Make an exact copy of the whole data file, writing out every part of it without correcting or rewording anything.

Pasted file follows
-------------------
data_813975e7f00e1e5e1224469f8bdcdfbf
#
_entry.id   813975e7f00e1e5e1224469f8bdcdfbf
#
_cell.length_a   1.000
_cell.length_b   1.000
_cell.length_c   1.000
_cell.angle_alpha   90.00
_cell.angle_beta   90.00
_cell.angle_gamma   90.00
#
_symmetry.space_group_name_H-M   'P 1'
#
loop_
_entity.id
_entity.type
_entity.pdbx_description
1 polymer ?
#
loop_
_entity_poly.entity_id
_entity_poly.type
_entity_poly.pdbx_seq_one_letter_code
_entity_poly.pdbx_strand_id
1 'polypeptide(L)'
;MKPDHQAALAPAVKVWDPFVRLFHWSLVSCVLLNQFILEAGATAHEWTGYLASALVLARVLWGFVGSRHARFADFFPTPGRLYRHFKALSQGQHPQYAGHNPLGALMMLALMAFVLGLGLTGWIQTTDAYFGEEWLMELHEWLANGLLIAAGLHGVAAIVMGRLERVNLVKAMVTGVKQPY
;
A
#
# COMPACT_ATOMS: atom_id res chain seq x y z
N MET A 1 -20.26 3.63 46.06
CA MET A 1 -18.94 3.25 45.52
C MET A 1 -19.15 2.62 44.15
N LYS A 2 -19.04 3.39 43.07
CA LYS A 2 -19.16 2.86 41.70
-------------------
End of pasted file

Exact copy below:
data_813975e7f00e1e5e1224469f8bdcdfbf
#
_entry.id   813975e7f00e1e5e1224469f8bdcdfbf
#
_cell.length_a   1.000
_cell.length_b   1.000
_cell.length_c   1.000
_cell.angle_alpha   90.00
_cell.angle_beta   90.00
_cell.angle_gamma   90.00
#
_symmetry.space_group_name_H-M   'P 1'
#
loop_
_entity.id
_entity.type
_entity.pdbx_description
1 polymer ?
#
loop_
_entity_poly.entity_id
_entity_poly.type
_entity_poly.pdbx_seq_one_letter_code
_entity_poly.pdbx_strand_id
1 'polypeptide(L)'
;MKPDHQAALAPAVKVWDPFVRLFHWSLVSCVLLNQFILEAGATAHEWTGYLASALVLARVLWGFVGSRHARFADFFPTPGRLYRHFKALSQGQHPQYAGHNPLGALMMLALMAFVLGLGLTGWIQTTDAYFGEEWLMELHEWLANGLLIAAGLHGVAAIVMGRLERVNLVKAMVTGVKQPY
;
A
#
# COMPACT_ATOMS: atom_id res chain seq x y z
N MET A 1 -20.26 3.63 46.06
CA MET A 1 -18.94 3.25 45.52
C MET A 1 -19.15 2.62 44.15
N LYS A 2 -19.04 3.39 43.07
CA LYS A 2 -19.16 2.86 41.70